Diagrams of internal forces

Before calculating the internal forces, one must remember about the principles that prevail when creating graphs of internal forces. Fortunately, there are many dependencies, for example, from the type of force applied or the structure scheme.

In this guide, in theory, almost all such “facilitations” are presented. The use of these facilities on examples, in practice, you will find in the next guides.

Starting the SW calculation, divide our element into individual parts. It can be said that this is an analogous assumption, like when calculating the support reactions, where we divided our element into shields. In this case, this division is more extensive, because we divide ours, for example beam in all characteristic points. I will use the beam, whose internal forces will be calculated in the next guide. Now he will show on it how this division into segments works.

The characteristic points are:

  1. Beginning and end of the element
  2. Supports
  3. Joints
  4. External forces acting on the element
  5. Fracture of the bar (for example: connection of a horizontal bar with a vertical bar in the frame)

In summary, the division takes place where we encounter some “obstacle”. In this case, our entire structure consists of six parts. From the right:

  1. Roller support – Moment
  2. Moment – Joint
  3. Joint – Support
  4. Support – Joint
  5. Joint – Consolidated force
  6. Consolidated force – Fixed support

The same applies to frames and arcs. We do not take into account the truss, as only normal forces appear in lattice constructions and they are counted a bit differently. The cutting forces and bending moments are zero.

The time has come for a few principles, which are during calculations and then drawing internal forces. Please also remember that internal forces are calculated only at the beginning of the road to the engineer. In further stages, such things must be performed in memory, the so-called engineering method. Of course, at the study stage, because it is normally used for computational programs.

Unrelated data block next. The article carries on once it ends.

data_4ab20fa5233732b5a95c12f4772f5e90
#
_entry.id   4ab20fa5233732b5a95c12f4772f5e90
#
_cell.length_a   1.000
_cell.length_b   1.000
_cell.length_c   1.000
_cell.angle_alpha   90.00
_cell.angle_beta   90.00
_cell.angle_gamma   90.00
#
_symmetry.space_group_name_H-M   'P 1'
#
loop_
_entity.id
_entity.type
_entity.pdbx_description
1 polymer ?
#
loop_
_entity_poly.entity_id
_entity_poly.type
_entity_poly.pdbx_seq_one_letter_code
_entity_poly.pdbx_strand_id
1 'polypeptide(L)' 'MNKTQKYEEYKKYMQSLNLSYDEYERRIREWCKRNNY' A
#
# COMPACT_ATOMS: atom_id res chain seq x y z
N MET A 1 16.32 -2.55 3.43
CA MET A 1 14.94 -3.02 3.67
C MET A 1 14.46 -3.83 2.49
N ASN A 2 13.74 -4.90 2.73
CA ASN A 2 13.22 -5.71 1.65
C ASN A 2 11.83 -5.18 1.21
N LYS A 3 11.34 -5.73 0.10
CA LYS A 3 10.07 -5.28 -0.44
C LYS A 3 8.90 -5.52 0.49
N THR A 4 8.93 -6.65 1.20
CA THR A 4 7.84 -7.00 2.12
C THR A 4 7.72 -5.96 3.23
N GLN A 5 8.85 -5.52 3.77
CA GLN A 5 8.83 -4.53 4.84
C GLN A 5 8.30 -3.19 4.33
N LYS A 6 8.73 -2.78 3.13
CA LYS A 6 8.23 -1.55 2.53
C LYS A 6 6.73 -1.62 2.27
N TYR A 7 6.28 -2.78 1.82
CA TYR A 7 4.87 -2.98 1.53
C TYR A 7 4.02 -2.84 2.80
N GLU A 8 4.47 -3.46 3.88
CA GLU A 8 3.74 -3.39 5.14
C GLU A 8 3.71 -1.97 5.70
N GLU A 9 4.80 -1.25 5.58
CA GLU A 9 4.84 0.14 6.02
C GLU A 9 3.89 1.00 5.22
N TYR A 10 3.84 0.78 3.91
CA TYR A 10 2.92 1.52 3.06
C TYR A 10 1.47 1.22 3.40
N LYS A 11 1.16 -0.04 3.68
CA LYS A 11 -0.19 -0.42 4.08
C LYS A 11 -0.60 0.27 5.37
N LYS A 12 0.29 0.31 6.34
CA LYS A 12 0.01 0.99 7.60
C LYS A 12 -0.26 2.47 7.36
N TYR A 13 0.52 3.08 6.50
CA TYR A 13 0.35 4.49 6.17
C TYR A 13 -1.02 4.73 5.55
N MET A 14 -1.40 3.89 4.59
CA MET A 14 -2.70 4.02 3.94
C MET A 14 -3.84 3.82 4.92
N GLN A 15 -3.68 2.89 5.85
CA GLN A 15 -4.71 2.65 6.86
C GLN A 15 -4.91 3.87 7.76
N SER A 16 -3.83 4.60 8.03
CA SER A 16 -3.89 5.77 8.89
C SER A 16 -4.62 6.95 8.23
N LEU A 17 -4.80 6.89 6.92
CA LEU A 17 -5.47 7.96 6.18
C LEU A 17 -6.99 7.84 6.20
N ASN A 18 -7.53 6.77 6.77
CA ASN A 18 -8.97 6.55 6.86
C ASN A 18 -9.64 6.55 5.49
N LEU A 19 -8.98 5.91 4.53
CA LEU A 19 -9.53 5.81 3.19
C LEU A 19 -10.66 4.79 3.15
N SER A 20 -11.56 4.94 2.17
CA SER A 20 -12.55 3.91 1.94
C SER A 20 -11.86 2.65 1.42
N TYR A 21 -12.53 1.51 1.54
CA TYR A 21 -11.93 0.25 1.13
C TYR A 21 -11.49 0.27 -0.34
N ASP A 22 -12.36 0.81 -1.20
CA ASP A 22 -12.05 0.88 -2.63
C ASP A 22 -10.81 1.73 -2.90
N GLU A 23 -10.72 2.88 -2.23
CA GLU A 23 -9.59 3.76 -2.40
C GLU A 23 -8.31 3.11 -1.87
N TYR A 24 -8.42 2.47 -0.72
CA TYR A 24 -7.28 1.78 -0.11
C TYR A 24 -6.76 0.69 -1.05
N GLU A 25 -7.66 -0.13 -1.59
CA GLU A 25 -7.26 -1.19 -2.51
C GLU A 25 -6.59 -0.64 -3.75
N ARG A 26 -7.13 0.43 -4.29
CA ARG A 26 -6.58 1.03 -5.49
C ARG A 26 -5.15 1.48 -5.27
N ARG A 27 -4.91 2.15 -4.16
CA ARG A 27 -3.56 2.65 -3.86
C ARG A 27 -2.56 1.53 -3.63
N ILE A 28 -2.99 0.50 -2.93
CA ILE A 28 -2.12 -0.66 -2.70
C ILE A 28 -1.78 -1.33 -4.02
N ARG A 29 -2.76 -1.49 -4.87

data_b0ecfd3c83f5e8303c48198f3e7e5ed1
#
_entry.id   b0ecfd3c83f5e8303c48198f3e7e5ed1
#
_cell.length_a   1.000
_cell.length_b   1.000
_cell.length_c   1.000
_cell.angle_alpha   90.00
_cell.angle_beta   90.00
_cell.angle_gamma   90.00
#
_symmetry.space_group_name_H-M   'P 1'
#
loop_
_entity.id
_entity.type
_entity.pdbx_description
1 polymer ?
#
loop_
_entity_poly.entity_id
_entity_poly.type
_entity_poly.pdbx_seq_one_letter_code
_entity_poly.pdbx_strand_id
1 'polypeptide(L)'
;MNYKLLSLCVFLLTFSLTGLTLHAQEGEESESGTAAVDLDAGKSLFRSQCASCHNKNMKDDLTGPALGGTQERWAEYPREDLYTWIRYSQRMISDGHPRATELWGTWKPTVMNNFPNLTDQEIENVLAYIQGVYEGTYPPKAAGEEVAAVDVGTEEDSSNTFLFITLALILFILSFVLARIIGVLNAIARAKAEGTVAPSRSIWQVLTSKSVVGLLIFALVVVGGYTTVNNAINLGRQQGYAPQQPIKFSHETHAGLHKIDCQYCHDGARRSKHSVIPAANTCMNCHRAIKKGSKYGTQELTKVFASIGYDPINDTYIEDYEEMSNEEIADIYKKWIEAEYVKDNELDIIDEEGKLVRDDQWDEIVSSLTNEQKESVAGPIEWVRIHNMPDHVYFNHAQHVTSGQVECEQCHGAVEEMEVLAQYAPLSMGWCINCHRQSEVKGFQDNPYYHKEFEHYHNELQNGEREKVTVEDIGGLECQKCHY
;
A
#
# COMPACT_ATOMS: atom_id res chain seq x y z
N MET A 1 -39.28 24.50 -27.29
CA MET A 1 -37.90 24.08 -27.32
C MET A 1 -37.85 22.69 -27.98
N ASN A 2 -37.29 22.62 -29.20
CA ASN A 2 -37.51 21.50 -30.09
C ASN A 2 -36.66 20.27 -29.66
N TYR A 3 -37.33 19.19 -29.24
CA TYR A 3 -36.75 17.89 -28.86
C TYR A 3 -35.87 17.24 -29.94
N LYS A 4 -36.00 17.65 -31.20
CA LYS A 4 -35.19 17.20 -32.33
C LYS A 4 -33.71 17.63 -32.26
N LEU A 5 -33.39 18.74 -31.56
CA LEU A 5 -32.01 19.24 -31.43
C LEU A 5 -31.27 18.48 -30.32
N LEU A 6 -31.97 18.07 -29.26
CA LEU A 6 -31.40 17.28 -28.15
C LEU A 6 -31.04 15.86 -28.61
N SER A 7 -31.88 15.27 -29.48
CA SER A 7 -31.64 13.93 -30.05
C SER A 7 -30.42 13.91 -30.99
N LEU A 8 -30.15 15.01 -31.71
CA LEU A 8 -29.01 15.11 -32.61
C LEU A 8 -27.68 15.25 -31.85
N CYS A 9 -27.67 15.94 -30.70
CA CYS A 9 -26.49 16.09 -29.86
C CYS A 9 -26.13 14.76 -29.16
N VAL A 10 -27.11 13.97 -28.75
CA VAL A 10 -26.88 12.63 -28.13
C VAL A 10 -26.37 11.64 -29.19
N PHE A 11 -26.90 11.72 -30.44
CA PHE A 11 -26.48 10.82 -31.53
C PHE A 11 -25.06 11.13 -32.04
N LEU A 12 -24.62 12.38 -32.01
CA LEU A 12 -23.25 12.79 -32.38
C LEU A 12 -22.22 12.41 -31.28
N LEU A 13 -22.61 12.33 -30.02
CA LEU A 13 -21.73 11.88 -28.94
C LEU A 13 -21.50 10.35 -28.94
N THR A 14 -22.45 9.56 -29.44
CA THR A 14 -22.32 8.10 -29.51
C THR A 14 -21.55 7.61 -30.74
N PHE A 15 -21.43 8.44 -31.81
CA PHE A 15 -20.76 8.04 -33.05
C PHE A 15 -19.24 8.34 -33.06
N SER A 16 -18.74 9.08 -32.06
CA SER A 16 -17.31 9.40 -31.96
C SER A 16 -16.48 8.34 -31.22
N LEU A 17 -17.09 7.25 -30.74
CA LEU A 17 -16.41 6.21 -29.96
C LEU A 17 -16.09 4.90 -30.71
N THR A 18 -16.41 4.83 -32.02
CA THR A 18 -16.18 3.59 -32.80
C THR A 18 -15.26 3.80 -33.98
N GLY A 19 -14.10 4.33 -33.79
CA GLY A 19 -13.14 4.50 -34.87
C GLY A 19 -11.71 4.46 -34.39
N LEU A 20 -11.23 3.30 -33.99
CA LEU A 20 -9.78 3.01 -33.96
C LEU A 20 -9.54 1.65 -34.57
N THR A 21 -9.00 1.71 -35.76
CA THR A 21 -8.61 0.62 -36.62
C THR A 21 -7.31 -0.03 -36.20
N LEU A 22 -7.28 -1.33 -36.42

Here are the rules on how the internal forces diagram should look like:

  1. In the place where the joint is, the bending moment diagram should be zero (exception of point 2).
  2. In the place where the bending moment (force) is applied, the bending moment diagram should have a jump by the value of this force.
  3. In the place of supports, where we have support reactions different from zero, in the graphs are jumps by the value of these reactions.
  4. At the free ends of the beam, the bending moment diagram should reset (exception point 2).
  5. The diagram of the shearing forces is a derivative of the moment, so when the moment diagram is a parabola, then the cutting forces diagram has the shape of a triangle. While the moment diagram has the shape of a triangle, then the cutting forces diagram has a rectangular plot, and when the moment has the shape of a rectangle, then the cutting forces diagram does not exist.
  6. The bending moment diagram is drawn on the side of stretched fibers.
  7. Graphs of shear and normal forces are drawn on any side, but we take into account the sign (+ or -). When we make calculations of shearing forces, it is obvious whether the force is positive or negative, whereas when we draw graphs from memory, then it is not so obvious. That is why in further guides this is described in detail.
  8. Graphs of normal forces are independent of the bending moments and shear forces diagrams.
  9. Values in the normal forces diagram are negative when the bar is compressed, and positive when the bar is stretched.
  10. In the place where the cutting forces diagram cuts the bar axis, in this place there will be an extreme value (the smallest or the largest) at the bending moment.

This is where the rules end, what a well-calculated and drawn graph should look like. When I learn something new (a man learns all his life) or I remember, there will be more points immediately. We will need more detailed rules when drawing graphs of internal forces from memory. They will be found in a guide called Drawing graphs of internal forces from memory.

You have learned the theoretical side of calculating internal forces now it’s time for practice.
For this purpose, I invite you to the next guides.